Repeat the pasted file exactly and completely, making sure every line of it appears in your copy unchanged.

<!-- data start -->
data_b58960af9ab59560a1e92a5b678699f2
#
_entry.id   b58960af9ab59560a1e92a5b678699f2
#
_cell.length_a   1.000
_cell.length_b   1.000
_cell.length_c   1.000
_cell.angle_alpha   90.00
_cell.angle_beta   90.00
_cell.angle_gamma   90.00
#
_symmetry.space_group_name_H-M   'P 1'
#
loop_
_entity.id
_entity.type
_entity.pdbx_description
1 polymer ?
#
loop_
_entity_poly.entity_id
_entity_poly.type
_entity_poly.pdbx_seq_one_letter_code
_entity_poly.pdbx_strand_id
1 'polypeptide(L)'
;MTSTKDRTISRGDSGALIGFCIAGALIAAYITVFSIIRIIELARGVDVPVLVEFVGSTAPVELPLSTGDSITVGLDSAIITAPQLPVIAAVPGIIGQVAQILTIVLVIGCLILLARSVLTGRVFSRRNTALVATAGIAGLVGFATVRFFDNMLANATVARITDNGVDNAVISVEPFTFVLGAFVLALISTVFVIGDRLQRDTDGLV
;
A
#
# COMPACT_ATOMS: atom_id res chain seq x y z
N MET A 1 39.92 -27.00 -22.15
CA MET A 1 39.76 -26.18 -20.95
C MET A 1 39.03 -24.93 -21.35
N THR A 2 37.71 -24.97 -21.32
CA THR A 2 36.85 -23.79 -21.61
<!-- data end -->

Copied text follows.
data_b58960af9ab59560a1e92a5b678699f2
#
_entry.id   b58960af9ab59560a1e92a5b678699f2
#
_cell.length_a   1.000
_cell.length_b   1.000
_cell.length_c   1.000
_cell.angle_alpha   90.00
_cell.angle_beta   90.00
_cell.angle_gamma   90.00
#
_symmetry.space_group_name_H-M   'P 1'
#
loop_
_entity.id
_entity.type
_entity.pdbx_description
1 polymer ?
#
loop_
_entity_poly.entity_id
_entity_poly.type
_entity_poly.pdbx_seq_one_letter_code
_entity_poly.pdbx_strand_id
1 'polypeptide(L)'
;MTSTKDRTISRGDSGALIGFCIAGALIAAYITVFSIIRIIELARGVDVPVLVEFVGSTAPVELPLSTGDSITVGLDSAIITAPQLPVIAAVPGIIGQVAQILTIVLVIGCLILLARSVLTGRVFSRRNTALVATAGIAGLVGFATVRFFDNMLANATVARITDNGVDNAVISVEPFTFVLGAFVLALISTVFVIGDRLQRDTDGLV
;
A
#
# COMPACT_ATOMS: atom_id res chain seq x y z
N MET A 1 39.92 -27.00 -22.15
CA MET A 1 39.76 -26.18 -20.95
C MET A 1 39.03 -24.93 -21.35
N THR A 2 37.71 -24.97 -21.32
CA THR A 2 36.85 -23.79 -21.61